What has always made Doves so appealing –the rhythmic undercurrents that betrayed their early days as dance act Sub Sub, the multi-textured songs which slowly reveal themselves –is confidently displayed here on songs such as the searing opener Jetstream or the dizzying Winter Hill.
There are also successful moves outside the band’s comfort zone, such as the throbbing, motorik rhythm that powers The Outsiders or the title track, a shuffling, achingly sad song which paints Lancashire as the dusty setting for a spaghetti western.
However, Kingdom Of Rust doesn’t maintain this early quality, flagging in the centre and exposing the craggier edges of singer Jimi Goodwin’s vocals.
With a cluster of formulaic tracks forming the album’s core, only the surprisingly funky Compulsion and the more forceful House Of Mirrors lift the record again towards its close.
A complex, multi-faceted record, Kingdom Of Rust will certainly appeal to Doves’ existing fans but it lacks the sheer force of personality needed to make everyone else sit up and take note again.
Doves’ epic indie rock mightn’t fall under what we class as “urban” and “industrial” music, but there’s arguably no-one more suited to that description. Their sound conjures up huge rain-lashed cooling towers, crumbling apartment blocks huddled under cumulonimbus-clogged skies, weed-cracked concrete and traffic-clogged sliproads. In these imposing landscapes stand the glum-faced Doves, the beating human heart of these soulless spaces.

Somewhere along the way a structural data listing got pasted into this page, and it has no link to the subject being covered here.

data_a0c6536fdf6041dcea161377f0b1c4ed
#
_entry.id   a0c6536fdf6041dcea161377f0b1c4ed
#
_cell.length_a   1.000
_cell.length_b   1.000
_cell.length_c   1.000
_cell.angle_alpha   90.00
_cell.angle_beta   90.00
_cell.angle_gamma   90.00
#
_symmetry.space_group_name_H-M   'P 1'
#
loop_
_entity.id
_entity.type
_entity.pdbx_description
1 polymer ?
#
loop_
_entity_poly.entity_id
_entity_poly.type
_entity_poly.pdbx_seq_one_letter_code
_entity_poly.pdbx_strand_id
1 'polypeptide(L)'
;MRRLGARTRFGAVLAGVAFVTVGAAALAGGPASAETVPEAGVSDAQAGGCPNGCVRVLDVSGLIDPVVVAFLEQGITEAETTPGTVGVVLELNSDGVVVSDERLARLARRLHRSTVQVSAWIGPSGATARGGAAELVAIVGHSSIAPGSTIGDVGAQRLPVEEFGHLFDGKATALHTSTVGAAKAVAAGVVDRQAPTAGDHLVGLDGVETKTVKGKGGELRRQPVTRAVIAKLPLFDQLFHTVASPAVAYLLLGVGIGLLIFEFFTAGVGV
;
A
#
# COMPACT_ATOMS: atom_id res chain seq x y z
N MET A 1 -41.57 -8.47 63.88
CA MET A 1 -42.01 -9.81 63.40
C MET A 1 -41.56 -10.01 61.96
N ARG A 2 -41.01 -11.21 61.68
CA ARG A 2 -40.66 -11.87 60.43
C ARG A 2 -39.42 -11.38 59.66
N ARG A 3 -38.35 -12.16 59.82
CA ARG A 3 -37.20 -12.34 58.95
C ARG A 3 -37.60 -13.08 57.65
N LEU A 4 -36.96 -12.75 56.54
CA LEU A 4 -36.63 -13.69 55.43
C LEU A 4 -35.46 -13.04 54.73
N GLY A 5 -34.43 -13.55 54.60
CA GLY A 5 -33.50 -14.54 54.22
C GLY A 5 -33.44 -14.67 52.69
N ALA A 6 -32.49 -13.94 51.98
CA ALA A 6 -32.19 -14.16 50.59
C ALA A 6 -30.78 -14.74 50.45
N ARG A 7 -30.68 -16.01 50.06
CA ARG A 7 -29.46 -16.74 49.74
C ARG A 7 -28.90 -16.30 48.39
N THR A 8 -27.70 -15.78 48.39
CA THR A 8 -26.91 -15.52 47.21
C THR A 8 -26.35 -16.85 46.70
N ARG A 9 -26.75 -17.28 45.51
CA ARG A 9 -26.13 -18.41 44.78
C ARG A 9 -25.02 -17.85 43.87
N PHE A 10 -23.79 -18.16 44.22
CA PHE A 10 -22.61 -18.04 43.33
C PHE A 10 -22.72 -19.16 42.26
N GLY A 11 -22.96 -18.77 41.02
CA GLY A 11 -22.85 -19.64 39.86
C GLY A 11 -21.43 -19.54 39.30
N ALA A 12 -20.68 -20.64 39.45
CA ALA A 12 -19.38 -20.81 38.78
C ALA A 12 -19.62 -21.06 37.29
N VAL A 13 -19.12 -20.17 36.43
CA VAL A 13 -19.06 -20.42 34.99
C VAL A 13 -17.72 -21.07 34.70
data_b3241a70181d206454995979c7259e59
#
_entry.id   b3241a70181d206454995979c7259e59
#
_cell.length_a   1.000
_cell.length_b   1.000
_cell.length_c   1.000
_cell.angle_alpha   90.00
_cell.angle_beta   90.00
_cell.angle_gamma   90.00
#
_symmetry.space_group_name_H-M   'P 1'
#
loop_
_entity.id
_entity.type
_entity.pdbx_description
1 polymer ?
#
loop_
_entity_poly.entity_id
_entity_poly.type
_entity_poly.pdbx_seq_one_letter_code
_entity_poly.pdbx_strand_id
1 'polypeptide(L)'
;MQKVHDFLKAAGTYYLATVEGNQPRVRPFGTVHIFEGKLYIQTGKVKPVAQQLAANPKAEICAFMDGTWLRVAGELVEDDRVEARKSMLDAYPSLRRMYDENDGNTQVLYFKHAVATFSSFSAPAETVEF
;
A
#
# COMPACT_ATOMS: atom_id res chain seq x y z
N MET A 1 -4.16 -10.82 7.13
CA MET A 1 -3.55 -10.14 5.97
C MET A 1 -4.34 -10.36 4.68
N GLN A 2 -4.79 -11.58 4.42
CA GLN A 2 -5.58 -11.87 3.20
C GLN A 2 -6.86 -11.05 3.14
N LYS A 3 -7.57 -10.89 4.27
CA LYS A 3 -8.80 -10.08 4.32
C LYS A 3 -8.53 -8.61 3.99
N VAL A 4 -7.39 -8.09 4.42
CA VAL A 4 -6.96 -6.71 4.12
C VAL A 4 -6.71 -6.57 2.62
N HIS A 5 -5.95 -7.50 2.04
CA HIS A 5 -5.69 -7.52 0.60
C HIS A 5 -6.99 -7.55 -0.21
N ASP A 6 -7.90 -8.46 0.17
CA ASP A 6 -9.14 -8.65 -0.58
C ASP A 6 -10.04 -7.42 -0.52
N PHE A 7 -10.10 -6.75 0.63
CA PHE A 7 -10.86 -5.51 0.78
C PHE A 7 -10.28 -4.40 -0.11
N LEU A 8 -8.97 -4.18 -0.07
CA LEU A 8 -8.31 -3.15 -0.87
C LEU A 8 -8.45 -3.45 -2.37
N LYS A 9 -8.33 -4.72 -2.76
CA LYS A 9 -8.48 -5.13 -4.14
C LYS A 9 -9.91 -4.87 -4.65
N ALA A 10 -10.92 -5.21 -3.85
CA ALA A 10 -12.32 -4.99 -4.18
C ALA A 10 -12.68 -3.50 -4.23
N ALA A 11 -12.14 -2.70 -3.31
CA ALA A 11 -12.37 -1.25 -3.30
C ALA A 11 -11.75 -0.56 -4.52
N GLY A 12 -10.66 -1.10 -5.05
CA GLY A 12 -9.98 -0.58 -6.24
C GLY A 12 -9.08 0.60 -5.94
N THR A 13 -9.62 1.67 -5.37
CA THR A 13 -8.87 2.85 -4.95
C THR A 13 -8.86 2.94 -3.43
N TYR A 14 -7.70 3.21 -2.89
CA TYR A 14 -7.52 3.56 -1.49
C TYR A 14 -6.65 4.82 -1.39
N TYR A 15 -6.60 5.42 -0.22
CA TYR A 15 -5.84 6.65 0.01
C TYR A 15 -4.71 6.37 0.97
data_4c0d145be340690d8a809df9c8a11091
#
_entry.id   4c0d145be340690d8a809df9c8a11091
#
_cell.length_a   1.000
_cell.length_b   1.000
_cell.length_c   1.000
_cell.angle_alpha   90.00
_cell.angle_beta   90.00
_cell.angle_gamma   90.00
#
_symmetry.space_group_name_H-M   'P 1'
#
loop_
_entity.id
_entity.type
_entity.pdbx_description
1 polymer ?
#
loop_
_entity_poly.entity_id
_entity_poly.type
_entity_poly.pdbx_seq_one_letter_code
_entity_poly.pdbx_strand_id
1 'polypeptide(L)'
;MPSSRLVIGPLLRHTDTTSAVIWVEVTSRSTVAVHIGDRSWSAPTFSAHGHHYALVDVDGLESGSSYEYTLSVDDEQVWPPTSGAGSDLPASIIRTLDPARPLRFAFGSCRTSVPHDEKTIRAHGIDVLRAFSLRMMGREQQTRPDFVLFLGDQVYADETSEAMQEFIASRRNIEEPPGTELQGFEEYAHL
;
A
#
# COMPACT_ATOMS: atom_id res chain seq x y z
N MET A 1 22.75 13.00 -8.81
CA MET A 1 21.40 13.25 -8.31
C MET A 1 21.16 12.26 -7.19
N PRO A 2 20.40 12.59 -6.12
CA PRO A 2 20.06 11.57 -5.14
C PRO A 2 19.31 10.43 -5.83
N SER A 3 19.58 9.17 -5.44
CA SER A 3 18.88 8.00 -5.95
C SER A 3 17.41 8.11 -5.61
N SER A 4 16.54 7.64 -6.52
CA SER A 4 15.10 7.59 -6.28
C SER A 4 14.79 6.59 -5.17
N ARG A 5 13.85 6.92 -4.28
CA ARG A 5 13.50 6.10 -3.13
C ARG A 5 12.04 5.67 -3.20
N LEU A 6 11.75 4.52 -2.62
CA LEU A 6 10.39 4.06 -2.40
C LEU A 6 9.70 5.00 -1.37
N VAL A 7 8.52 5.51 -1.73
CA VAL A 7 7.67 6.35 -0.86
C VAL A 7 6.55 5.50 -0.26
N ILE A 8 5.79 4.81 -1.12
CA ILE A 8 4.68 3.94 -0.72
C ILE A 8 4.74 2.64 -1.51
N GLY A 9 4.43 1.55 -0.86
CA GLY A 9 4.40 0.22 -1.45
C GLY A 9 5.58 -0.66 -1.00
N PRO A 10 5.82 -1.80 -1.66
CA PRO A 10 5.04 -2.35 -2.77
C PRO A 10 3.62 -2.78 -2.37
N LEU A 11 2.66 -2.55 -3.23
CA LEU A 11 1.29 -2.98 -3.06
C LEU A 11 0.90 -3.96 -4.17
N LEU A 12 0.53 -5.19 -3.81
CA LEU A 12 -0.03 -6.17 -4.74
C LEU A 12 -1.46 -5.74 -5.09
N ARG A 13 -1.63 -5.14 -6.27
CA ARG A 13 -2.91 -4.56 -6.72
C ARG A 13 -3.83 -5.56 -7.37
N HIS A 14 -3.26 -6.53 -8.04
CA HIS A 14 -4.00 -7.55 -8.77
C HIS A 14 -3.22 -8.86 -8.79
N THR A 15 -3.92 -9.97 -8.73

Highlights are the Morricone-flavoured title track with its unexpected, uplifting Mike Oldfield-esque melody, the atmospheric Jetstream with its driving Kraftwerkian beats and spacy electronic flourishes, the waking dream of 10:03, and the rousing Compulsion, which mixes a funky bassline with vast sweeps of atmospheric guitar to great effect.
As ever, there’s something highly satisfying and strangely comforting about their sullen pomp, guaranteed to put some drama into a dreary drive over the M62.
‘Jetstream’ is de knaller die ‘Kingdom of rust’ opent. De groep beweert zelf dat het nummer gestoeld is op hun voorliefde voor Vangelis (!). Wij horen enkel de binnenrollende drums zoals wij dat enkel Larry Mullen jr hebben weten doen, in goede doen. De groep boet hier misschien wat in aan melodie, maar pompt zo de wilskracht naar het voorste plan. Ook verder in het album zijn het de drums en de baslijnen die voor de hoogste noot zorgen. Nummers als ‘The outsiders’ en ‘The great denier’ zorgen voor een dynamisch tempo.
Check out doves.net for the first part of an interview with Andy & Jez about the tour setlist. Interesting stuff. They will also talk about the controversial omission of The Cedar Room! I’m looking forward to reading that one.